What Do Chinese Corner Store Owners Say about Philly’s Cigarette Tax Hike?

Two months ago, the City of Philadelphia began levying a two-dollar-per-pack cigarette tax to fund the public schools. This measure turns out to be quite painful to some Chinese restaurant owners.

by Bole Yuan and Haojun Liu

In some areas of Philadelphia, the only businesses standing might as well be the Chinese takeout restaurants, or Chinese corner stores. In addition to quick meals, snackages and soft drinks, most of them sell cigarettes to diversify their revenue. We randomly picked 45 stores and asked them if they felt any impact since the cigarette tax increase was implemented. Eight of them, all from different zip codes, agreed to share their views.

Please note that all of them spoke on the condition of anonymity. We then refer them with their neighborhoods.

To begin with, most Chinese corner stores now sell a pack of Newport for $9. It was $7 before.

We asked: Is there any change to the sale of cigarette since the tax increased?

“A bit of decline, but it’s OK. Some customers say they would purchase cigarettes elsewhere.” – Owner of A Restaurant in Kingsessing/West Philladelphia

A restaurant owner in North Philly said she probably saw seven or eight cartons less in monthly sale, while the gross revenue of his restaurant was down for over a thousand dollars. “Customer who used to buy cigarettes here also bought other things, like sodas,” she said. “Now they don’t buy anything.”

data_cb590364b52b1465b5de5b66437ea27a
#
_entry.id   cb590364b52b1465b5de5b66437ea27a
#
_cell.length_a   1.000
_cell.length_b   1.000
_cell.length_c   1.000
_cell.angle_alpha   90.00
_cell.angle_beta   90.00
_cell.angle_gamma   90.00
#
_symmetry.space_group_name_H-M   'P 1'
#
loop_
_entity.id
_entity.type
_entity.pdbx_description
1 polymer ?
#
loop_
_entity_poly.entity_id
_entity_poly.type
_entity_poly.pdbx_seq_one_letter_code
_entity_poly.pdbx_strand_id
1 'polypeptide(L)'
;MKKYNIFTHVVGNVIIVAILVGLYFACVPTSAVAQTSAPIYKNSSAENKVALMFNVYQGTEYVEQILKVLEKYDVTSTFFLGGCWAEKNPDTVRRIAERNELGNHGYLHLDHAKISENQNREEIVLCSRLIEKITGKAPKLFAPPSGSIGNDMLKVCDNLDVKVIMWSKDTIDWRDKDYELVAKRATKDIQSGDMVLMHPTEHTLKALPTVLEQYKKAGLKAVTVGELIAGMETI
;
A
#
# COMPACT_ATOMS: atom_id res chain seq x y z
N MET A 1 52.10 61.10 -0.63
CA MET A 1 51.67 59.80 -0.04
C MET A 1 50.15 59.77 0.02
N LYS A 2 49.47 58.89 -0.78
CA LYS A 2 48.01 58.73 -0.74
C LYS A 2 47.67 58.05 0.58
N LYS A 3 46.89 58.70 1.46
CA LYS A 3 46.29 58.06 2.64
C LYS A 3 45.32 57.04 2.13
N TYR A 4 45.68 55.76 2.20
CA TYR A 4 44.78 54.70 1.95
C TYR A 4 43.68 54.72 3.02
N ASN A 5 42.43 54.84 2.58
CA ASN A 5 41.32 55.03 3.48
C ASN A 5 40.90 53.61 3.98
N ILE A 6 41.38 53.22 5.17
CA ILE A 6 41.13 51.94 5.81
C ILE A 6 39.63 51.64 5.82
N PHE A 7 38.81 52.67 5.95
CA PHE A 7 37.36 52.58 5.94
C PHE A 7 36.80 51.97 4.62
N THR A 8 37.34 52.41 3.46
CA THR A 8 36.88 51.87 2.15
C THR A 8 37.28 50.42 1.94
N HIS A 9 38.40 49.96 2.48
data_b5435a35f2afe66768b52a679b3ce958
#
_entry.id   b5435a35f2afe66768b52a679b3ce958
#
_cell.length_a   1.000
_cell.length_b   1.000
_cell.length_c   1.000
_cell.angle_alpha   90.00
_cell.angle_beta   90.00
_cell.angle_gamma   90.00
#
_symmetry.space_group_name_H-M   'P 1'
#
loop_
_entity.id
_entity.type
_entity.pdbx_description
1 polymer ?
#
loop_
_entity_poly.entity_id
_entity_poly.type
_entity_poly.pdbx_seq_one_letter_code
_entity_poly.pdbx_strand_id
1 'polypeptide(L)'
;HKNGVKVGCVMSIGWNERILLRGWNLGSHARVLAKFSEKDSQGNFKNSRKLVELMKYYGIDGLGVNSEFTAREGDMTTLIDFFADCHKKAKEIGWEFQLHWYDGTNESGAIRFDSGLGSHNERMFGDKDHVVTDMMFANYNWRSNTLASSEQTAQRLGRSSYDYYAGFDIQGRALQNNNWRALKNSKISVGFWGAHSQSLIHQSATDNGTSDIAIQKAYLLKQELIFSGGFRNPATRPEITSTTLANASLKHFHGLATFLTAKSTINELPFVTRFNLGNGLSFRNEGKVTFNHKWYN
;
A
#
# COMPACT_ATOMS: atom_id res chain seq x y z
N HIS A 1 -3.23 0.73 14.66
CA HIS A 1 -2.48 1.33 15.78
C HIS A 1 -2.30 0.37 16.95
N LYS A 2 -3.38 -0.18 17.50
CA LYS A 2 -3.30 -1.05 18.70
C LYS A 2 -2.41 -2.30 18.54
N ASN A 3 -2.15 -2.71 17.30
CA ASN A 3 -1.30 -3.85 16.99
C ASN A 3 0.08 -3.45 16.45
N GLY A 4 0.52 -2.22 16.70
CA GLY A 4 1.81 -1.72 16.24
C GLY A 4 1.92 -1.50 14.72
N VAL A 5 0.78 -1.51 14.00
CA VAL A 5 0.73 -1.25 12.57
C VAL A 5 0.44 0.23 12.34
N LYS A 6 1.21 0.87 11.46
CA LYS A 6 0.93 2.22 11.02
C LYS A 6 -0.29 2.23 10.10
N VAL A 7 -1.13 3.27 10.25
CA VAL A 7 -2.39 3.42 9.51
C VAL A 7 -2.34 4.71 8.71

Another North Philly restaurant owner said he used to sell five to six packs per day “when it’s cheaper.”

“Now we can only sell two or three packs per day,” he said. “Some people would cursed at the price and claimed that gas stations have cheaper cigarettes. Since there are many competitors around here, many customers will go to those owned by the Americans. We can only make a little money after everybody else has closed for the day; otherwise, we can never survive.”

“In a shop like this, we have been suffering from sleep deprivation already,” he added.

Another women who owns a restaurant in Kensington said the cigarette price is too expensive for her customer. “We can only count on selling more food,” she said.

“No one wants it.” – Owner of a restaurant in Tioga.

This restaurant owner has a lot to say about his experience selling cigarettes.

“It was quite an impact, though the sale has been dismal all along,” he said of the recent tax increase. In addition, he claimed that the police failed to stop people from selling loose cigarettes, which is illegal in Pennsylvania.

“Our business is not allowed to sell loose cigarettes; we have to sell pack by pack, not the single ones,” he said. “The police did nothing to stop them. If the government allows us to sell loose cigarettes, we can have more revenue and therefore pay more tax.”

Loose cigarette is indeed a sensitive topic right now: if the authorities in New York City had allowed people to sell loose cigarettes, Eric Garner might not die. However, we are not going to speculate the rationale behind the law. What we want to know is whether this restaurant owner’s claim about the leniency in loose cigarette control is addressed, and whether the cigarette tax increase has anything to do with it.

We contacted the Police Department, the department of Licenses and Inspections and the Mayor’s Office. Mayor’s Press Secretary Mark McDonald told us that neither the police or the L&I have the answer for us. The enforcement of the law is conducted by the state’s Department of Revenue. So far we are still waiting for them to respond. (And, yes, we have to say: To be continued.)